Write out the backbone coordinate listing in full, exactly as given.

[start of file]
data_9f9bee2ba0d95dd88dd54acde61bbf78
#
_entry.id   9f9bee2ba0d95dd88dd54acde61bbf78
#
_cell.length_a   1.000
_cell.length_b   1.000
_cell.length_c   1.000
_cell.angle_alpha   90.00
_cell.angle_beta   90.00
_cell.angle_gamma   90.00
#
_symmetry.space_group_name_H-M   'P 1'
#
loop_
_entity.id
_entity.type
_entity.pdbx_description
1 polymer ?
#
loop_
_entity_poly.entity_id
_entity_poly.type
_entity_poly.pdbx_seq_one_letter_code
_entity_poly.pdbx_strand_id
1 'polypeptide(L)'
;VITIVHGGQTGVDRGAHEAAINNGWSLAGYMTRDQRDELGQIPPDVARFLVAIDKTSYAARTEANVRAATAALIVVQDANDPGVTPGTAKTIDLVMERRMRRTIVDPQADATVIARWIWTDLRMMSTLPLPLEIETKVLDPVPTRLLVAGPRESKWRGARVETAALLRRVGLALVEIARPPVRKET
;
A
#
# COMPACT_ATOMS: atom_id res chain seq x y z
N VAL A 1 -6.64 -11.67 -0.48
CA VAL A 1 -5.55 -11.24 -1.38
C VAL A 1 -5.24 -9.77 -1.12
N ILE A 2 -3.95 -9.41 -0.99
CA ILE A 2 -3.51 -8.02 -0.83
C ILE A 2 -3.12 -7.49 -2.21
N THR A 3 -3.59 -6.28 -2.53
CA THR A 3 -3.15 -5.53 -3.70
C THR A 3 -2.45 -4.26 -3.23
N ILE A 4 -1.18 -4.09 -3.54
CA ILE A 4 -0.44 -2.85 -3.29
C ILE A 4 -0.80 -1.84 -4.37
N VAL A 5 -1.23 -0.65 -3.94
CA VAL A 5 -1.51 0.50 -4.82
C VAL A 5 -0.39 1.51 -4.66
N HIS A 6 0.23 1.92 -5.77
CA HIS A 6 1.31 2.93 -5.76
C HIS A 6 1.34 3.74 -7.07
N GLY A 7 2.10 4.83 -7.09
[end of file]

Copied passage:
data_9f9bee2ba0d95dd88dd54acde61bbf78
#
_entry.id   9f9bee2ba0d95dd88dd54acde61bbf78
#
_cell.length_a   1.000
_cell.length_b   1.000
_cell.length_c   1.000
_cell.angle_alpha   90.00
_cell.angle_beta   90.00
_cell.angle_gamma   90.00
#
_symmetry.space_group_name_H-M   'P 1'
#
loop_
_entity.id
_entity.type
_entity.pdbx_description
1 polymer ?
#
loop_
_entity_poly.entity_id
_entity_poly.type
_entity_poly.pdbx_seq_one_letter_code
_entity_poly.pdbx_strand_id
1 'polypeptide(L)'
;VITIVHGGQTGVDRGAHEAAINNGWSLAGYMTRDQRDELGQIPPDVARFLVAIDKTSYAARTEANVRAATAALIVVQDANDPGVTPGTAKTIDLVMERRMRRTIVDPQADATVIARWIWTDLRMMSTLPLPLEIETKVLDPVPTRLLVAGPRESKWRGARVETAALLRRVGLALVEIARPPVRKET
;
A
#
# COMPACT_ATOMS: atom_id res chain seq x y z
N VAL A 1 -6.64 -11.67 -0.48
CA VAL A 1 -5.55 -11.24 -1.38
C VAL A 1 -5.24 -9.77 -1.12
N ILE A 2 -3.95 -9.41 -0.99
CA ILE A 2 -3.51 -8.02 -0.83
C ILE A 2 -3.12 -7.49 -2.21
N THR A 3 -3.59 -6.28 -2.53
CA THR A 3 -3.15 -5.53 -3.70
C THR A 3 -2.45 -4.26 -3.23
N ILE A 4 -1.18 -4.09 -3.54
CA ILE A 4 -0.44 -2.85 -3.29
C ILE A 4 -0.80 -1.84 -4.37
N VAL A 5 -1.23 -0.65 -3.94
CA VAL A 5 -1.51 0.50 -4.82
C VAL A 5 -0.39 1.51 -4.66
N HIS A 6 0.23 1.92 -5.77
CA HIS A 6 1.31 2.93 -5.76
C HIS A 6 1.34 3.74 -7.07
N GLY A 7 2.10 4.83 -7.09